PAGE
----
Emails that appear to come from Skype administrators come with an attached ZIP file that can infect Windows machines, according to the security firm Sophos.
The bogus email tells users that their Skype password has been changed. It contains a link to reset the password that does, in fact, send users to the Skype website. But a ZIP file attached to the email contains a Trojan horse that opens a backdoor that lets hackers in to Windows machines.
The ZIP file contains a file with a double extension: Skype_Password_inscructions.pdf.exe [sic]. Users who focus on the PDF extension rather than the .exe extension may be more inclined to open the malware, even though PDF files can also contain malware.
As SocialTimes reported, hackers are also sending instant messages over the Microsoft-owned Skype software to spread another backdoor Trojan.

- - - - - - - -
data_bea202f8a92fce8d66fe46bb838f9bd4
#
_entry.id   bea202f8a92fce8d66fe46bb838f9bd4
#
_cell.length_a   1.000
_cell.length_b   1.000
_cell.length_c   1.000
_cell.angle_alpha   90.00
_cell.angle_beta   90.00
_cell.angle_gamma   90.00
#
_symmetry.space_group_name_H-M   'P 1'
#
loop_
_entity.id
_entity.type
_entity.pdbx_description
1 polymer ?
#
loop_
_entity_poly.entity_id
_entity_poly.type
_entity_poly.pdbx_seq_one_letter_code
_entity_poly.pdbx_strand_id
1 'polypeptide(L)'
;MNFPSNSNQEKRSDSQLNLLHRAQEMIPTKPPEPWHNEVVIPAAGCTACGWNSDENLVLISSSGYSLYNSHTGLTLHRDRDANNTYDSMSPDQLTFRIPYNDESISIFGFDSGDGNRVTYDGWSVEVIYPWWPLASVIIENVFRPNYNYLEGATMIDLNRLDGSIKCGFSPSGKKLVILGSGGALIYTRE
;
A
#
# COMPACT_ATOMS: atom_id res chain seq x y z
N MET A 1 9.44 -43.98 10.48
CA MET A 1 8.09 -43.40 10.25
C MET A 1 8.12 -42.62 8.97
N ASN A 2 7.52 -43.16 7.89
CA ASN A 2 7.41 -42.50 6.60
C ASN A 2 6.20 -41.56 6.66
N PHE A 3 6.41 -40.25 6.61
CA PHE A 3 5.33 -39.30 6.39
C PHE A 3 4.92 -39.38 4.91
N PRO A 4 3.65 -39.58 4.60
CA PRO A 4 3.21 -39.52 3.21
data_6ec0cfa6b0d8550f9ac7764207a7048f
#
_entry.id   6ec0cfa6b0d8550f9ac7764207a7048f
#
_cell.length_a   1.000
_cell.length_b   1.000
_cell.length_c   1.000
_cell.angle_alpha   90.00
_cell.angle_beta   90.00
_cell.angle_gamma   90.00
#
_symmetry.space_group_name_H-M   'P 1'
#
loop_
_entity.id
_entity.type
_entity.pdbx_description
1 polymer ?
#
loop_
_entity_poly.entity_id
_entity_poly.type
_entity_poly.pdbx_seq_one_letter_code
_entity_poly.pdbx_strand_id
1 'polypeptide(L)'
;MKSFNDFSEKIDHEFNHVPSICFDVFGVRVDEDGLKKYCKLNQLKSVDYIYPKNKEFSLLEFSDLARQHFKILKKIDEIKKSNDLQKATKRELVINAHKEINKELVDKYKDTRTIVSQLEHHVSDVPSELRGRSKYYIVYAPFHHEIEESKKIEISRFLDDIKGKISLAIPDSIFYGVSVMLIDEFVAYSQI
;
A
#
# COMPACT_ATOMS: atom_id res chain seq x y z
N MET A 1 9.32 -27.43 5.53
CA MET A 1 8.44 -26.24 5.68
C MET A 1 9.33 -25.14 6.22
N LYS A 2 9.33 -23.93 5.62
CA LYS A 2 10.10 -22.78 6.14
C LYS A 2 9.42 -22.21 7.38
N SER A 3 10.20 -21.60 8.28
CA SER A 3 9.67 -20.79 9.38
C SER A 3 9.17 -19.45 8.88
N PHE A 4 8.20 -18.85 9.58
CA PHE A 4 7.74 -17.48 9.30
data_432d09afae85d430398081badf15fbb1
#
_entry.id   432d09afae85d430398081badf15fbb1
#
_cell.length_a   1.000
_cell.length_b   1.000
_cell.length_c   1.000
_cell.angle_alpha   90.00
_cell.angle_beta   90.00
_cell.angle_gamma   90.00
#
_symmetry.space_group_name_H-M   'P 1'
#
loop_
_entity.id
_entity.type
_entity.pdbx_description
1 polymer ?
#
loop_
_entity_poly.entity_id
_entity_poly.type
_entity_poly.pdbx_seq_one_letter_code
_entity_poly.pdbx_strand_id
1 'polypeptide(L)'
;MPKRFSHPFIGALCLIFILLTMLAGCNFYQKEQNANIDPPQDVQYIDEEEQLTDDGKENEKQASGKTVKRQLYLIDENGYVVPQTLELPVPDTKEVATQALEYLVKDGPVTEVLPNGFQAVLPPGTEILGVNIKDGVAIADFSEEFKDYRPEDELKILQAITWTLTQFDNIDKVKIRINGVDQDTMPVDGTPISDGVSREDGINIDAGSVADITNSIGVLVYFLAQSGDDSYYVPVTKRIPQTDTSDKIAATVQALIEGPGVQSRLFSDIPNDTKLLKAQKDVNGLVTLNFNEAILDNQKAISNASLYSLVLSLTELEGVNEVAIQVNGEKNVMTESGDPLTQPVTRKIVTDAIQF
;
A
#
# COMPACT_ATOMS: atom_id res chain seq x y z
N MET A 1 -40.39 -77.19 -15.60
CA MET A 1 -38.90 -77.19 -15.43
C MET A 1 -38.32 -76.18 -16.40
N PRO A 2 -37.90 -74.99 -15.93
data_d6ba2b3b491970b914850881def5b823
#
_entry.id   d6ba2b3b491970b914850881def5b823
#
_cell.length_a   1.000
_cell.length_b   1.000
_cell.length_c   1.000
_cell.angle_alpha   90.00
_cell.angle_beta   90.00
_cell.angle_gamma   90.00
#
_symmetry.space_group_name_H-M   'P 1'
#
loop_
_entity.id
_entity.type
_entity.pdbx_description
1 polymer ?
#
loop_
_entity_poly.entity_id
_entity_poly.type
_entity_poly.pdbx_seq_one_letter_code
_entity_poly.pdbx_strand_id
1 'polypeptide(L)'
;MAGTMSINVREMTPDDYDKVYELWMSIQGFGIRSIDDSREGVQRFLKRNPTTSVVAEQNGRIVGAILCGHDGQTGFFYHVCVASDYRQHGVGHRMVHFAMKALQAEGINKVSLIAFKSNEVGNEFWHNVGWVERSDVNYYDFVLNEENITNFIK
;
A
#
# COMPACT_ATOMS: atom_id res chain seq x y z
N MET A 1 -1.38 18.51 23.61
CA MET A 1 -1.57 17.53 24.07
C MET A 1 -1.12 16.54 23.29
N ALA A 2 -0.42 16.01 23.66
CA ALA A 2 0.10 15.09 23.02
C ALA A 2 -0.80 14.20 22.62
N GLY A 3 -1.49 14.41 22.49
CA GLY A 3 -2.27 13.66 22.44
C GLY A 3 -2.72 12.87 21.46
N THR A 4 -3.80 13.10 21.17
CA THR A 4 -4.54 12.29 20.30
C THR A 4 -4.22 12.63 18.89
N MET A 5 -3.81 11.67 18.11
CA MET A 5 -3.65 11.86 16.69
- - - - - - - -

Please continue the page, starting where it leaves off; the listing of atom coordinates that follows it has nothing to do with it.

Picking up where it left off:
According to Chester Wisniewski, a senior security advisor at Sophos, hackers target Skype largely because the service has such a large user base.
“The vast majority of scams, whether in an email or through instant messaging on the service, are social engineering, not bugs in the Skype software,” Wisniewski said in an email. “That is not to say there is nothing they could do. Many of these attacks use the same messages to users over and over and you would expect them to implement a fraud/spam filter to look for these known attack patterns.”
Microsoft did not immediately respond to a request to comment.